Tag Archives | watercolor
Raymond Chandler

Raymond Chandler: a troubled author who raised the level of hard-boiled detective fiction

Raymond Chandler brought a level of emotional complexity to his characters that had never been seen before in hard-boiled detective fiction.

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The death of a great mystery writer; and more crimes against English; newsletter Jan. 5, 2017

This newsletter was sent to everyone on Jim’s email list (3,662) on Friday, January 5, 2017. Special note: If you have unsubscribed to this list previously, I apologize for this email. I had some problems with the list this week — due mainly to my incompetence — and some unsubscribers may have been added back in. […]

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High in the Air, watercolor © 2018

High in the Air, watercolor

Even this grouchy ex-prof (football coaches are paid too much) who is not even a football fan (baseball is the only REAL game) has a touch of championship fever. Congratulations to Alabama and Georgia, and best of luck to my many friends on both sides of the stadium. For those who are interested: This watercolor […]

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The private eye’s business is trouble; newsletter, Dec. 22, 2017

This newsletter was sent to everyone on Jim’s email list (4,466) on Friday, Dec. 22, 2017.     Happy Holidays, Merry Christmas, Happy Hanukkah, Happy New Year. Tis the season to celebrate, and there are lots of good greetings out there. I wish you good fellowship, good friends and family, good food, good music, and […]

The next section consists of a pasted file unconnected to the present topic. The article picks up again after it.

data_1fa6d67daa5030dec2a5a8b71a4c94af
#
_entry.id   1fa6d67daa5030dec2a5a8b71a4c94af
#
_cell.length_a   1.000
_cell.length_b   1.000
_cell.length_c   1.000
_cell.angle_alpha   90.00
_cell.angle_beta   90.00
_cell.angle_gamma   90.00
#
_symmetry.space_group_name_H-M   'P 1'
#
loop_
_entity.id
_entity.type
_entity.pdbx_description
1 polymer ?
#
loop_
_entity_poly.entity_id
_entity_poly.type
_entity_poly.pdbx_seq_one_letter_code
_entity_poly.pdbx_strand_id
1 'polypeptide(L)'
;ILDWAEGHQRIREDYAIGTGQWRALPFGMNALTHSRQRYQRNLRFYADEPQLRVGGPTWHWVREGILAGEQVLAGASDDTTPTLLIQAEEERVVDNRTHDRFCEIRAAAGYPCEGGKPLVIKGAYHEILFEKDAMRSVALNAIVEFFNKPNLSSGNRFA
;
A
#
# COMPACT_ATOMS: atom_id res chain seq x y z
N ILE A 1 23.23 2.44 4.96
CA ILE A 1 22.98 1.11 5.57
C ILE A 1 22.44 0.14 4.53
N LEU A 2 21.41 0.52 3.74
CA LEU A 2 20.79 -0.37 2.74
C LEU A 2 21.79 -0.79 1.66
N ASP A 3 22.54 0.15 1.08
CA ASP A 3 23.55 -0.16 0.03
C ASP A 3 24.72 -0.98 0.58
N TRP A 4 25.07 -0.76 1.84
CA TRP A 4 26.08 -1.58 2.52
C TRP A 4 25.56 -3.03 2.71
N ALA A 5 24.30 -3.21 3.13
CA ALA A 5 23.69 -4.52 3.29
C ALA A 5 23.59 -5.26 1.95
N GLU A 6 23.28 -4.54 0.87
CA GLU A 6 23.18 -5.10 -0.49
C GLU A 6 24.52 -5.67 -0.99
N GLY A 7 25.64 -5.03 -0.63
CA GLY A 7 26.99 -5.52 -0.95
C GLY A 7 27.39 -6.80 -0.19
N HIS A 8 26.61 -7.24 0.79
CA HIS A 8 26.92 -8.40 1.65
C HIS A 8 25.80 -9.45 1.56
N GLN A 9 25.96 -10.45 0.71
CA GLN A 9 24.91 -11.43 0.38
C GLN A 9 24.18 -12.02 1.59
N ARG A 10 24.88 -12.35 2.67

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The Private Eye (watercolor by Jim Stovall)

The state of Alabama, various and sundry; newsletter, Dec. 15, 2017

This newsletter was sent to everyone on Jim’s email list (4,204) on Friday, Dec. 15, 2017.   The state of Alabama plays a prominent role in this week’s newsletter. So does Edgar Allan Poe (again), James Whistler, and the Washington Post. The newsletters this week and next week are a bit shorter than usual because of the Christmas season. Next week I […]

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A ‘day’ becomes a ‘date’; Poe’s rules for detective fiction; a little bit of Henry Fowler

This newsletter was sent to everyone on Jim’s email list (4,140) on Friday, Dec. 8, 2017. Hi,  Last week’s question: Were there no Americans before 1776? An answer came in from newsletter reader and good friend Jane P: There were many Americans long before 1776, in the numerous Native American societies and groups across what became the […]

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Jean Ritchie and the dulcimer revival — and much more; your pet peeves about English

This newsletter was sent to those on Jim’s email list (4,189) on Friday, Dec. 1, 2017. Hi, Last week’s entry about America’s first published poet, Anne Bradstreet, brought this from one of our newsletter readers, Robin K., who has done a good bit of genealogical research on her family: I thought that name looked familiar – I’m […]

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AnneBradstreet3

The Puritan woman who was America’s first published poet; another true crime podcast recommendation; expensive misspellings